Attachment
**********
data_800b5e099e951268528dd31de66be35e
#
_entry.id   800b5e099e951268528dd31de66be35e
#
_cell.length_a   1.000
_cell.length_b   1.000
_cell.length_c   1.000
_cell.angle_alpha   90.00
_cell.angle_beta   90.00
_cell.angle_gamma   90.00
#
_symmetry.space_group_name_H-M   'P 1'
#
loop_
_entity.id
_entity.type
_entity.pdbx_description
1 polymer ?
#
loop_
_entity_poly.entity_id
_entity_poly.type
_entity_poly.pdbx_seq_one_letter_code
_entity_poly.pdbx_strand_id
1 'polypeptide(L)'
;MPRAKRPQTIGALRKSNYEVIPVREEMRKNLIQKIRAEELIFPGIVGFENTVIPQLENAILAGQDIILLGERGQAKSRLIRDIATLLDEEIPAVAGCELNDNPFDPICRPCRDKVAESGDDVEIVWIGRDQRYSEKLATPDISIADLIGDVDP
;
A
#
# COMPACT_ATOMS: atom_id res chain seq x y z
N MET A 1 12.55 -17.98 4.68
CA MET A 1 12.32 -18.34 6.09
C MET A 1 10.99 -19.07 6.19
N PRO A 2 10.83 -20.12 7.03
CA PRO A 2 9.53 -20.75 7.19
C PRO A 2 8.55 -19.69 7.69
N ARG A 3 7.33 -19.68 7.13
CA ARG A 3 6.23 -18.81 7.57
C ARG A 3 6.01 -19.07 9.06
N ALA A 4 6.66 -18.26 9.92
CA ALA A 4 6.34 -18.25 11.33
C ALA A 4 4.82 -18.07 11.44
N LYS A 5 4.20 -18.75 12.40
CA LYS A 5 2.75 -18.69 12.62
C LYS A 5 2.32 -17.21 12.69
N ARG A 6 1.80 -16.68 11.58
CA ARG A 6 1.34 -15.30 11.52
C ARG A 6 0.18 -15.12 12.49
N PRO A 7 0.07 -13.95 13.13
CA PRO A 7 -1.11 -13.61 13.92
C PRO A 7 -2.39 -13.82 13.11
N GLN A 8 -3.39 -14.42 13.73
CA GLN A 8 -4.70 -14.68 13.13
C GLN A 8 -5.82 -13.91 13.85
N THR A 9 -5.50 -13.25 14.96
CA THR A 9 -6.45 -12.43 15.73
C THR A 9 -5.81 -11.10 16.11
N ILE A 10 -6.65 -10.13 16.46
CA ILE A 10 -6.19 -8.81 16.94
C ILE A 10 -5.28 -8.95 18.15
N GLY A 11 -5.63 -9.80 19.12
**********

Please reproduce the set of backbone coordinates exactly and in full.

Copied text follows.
data_800b5e099e951268528dd31de66be35e
#
_entry.id   800b5e099e951268528dd31de66be35e
#
_cell.length_a   1.000
_cell.length_b   1.000
_cell.length_c   1.000
_cell.angle_alpha   90.00
_cell.angle_beta   90.00
_cell.angle_gamma   90.00
#
_symmetry.space_group_name_H-M   'P 1'
#
loop_
_entity.id
_entity.type
_entity.pdbx_description
1 polymer ?
#
loop_
_entity_poly.entity_id
_entity_poly.type
_entity_poly.pdbx_seq_one_letter_code
_entity_poly.pdbx_strand_id
1 'polypeptide(L)'
;MPRAKRPQTIGALRKSNYEVIPVREEMRKNLIQKIRAEELIFPGIVGFENTVIPQLENAILAGQDIILLGERGQAKSRLIRDIATLLDEEIPAVAGCELNDNPFDPICRPCRDKVAESGDDVEIVWIGRDQRYSEKLATPDISIADLIGDVDP
;
A
#
# COMPACT_ATOMS: atom_id res chain seq x y z
N MET A 1 12.55 -17.98 4.68
CA MET A 1 12.32 -18.34 6.09
C MET A 1 10.99 -19.07 6.19
N PRO A 2 10.83 -20.12 7.03
CA PRO A 2 9.53 -20.75 7.19
C PRO A 2 8.55 -19.69 7.69
N ARG A 3 7.33 -19.68 7.13
CA ARG A 3 6.23 -18.81 7.57
C ARG A 3 6.01 -19.07 9.06
N ALA A 4 6.66 -18.26 9.92
CA ALA A 4 6.34 -18.25 11.33
C ALA A 4 4.82 -18.07 11.44
N LYS A 5 4.20 -18.75 12.40
CA LYS A 5 2.75 -18.69 12.62
C LYS A 5 2.32 -17.21 12.69
N ARG A 6 1.80 -16.68 11.58
CA ARG A 6 1.34 -15.30 11.52
C ARG A 6 0.18 -15.12 12.49
N PRO A 7 0.07 -13.95 13.13
CA PRO A 7 -1.11 -13.61 13.92
C PRO A 7 -2.39 -13.82 13.11
N GLN A 8 -3.39 -14.42 13.73
CA GLN A 8 -4.70 -14.68 13.13
C GLN A 8 -5.82 -13.91 13.85
N THR A 9 -5.50 -13.25 14.96
CA THR A 9 -6.45 -12.43 15.73
C THR A 9 -5.81 -11.10 16.11
N ILE A 10 -6.65 -10.13 16.46
CA ILE A 10 -6.19 -8.81 16.94
C ILE A 10 -5.28 -8.95 18.15
N GLY A 11 -5.63 -9.80 19.12